Biopsy – The doctor uses a special tool that
rotates and cuts through layers of the skin to take a small
Incisional and Excisional
Biopsies – These biopsies remove a deeper skin
sample, using a surgical knife to cut through the full thickness
of skin. Incisional biopsies remove only a portion of the
tumor. Excisional biopsies remove the entire tumor and are
usually preferred when melanoma is suspected.
Fine Needle Aspiration
Biopsy – Fine Needle Aspiration (FNA) biopsies
use a thin needle to remove a very small tissue sample from
a tumor. This test is not used on a suspected melanoma, but
on a large lymph node near a melanoma to find if the melanoma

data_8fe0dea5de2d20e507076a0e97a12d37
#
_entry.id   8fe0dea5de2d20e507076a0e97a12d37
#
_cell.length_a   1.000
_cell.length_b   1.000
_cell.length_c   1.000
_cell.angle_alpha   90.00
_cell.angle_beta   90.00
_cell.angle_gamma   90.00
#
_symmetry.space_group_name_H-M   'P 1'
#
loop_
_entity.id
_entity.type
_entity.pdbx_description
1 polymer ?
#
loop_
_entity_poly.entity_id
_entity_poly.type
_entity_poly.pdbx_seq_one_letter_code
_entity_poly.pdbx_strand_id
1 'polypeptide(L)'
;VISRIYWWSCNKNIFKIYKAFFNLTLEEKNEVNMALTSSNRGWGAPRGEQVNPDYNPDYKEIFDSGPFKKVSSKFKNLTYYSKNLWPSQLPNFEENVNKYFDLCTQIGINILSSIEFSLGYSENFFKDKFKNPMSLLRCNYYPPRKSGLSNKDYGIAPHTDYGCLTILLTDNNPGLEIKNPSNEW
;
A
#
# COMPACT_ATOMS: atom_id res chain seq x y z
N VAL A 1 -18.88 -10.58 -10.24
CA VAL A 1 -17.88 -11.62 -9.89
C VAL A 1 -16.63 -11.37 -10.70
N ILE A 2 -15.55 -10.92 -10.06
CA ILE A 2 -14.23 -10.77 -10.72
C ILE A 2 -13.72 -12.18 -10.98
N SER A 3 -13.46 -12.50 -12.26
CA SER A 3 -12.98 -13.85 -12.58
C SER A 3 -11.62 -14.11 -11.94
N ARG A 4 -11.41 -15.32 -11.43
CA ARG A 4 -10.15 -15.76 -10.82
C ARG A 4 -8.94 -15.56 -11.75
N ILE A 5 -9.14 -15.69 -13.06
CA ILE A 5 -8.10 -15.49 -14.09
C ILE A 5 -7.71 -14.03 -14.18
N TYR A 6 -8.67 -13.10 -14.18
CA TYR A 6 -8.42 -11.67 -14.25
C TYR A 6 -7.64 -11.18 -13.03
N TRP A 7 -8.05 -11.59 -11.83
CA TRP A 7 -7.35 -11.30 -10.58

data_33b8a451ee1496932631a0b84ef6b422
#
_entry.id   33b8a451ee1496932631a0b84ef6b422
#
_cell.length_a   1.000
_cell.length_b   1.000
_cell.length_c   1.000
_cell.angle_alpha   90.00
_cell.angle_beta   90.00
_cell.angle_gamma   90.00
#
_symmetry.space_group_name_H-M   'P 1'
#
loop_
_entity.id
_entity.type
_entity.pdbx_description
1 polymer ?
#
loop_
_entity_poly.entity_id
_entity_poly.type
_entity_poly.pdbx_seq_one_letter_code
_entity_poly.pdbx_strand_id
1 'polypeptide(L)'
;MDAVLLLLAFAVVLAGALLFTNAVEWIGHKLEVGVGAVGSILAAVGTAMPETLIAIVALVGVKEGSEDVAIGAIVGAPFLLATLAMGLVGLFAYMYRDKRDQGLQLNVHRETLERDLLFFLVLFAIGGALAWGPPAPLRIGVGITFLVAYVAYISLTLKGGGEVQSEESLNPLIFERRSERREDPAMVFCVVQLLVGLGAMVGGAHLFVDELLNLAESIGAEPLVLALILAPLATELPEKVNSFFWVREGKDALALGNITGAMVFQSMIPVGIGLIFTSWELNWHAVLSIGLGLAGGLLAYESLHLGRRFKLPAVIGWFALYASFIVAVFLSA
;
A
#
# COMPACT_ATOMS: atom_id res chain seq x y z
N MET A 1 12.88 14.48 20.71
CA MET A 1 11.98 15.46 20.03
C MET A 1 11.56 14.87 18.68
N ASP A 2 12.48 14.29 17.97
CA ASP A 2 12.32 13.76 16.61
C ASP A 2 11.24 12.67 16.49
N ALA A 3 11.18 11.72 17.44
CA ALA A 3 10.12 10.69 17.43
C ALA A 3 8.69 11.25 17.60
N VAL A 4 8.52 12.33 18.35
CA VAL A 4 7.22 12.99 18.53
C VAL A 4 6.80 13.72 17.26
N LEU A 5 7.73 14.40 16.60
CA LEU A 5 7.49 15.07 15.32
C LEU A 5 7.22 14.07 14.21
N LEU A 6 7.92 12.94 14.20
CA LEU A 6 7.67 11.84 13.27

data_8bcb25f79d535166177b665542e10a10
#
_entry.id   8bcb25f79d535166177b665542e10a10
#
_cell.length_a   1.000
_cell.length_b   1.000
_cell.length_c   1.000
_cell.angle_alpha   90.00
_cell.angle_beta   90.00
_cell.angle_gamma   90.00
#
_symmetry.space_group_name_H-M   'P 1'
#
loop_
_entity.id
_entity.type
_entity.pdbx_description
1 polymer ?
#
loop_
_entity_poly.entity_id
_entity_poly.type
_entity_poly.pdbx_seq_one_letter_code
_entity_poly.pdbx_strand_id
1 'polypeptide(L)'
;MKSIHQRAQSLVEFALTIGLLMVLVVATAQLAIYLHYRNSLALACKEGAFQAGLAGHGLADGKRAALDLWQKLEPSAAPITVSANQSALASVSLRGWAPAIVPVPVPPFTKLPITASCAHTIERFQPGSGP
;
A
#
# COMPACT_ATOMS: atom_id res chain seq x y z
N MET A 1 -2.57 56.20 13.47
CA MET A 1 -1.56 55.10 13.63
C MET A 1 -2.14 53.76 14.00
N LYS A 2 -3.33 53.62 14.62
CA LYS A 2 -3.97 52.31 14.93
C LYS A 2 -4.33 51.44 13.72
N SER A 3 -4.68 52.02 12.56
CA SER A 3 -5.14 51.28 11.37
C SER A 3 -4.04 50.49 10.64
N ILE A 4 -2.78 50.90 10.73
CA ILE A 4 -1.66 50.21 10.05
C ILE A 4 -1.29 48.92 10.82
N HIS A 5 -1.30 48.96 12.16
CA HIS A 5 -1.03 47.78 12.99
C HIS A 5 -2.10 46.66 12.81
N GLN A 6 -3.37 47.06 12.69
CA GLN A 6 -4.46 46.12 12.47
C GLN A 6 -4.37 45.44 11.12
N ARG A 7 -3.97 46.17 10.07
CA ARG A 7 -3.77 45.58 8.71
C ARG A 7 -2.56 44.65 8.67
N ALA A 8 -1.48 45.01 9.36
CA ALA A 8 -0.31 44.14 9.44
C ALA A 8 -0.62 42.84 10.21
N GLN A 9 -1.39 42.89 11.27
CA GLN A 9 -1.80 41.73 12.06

has spread (metastasized). A CAT scan is sometimes used to
guide the needle into a tumor in an internal organ when the
doctor suspects that melanoma has spread to that organ.
Sentinel Lymph Node Biopsy
– This a procedure that helps find out if cancer has
spread by locating which lymph node or nodes are draining
the tumor area. These nodes are then removed and examined
under a microscope to see if they have trapped any melanoma
cells. The presence of melanoma cells in the lookout “sentinel”
lymph node automatically classifies a melanoma as stage III.
– Skin tissue samples are sent to a pathologist for
examination under a microscope. The results of these confirm
the presence or absence of melanoma.
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Information provided by Chiron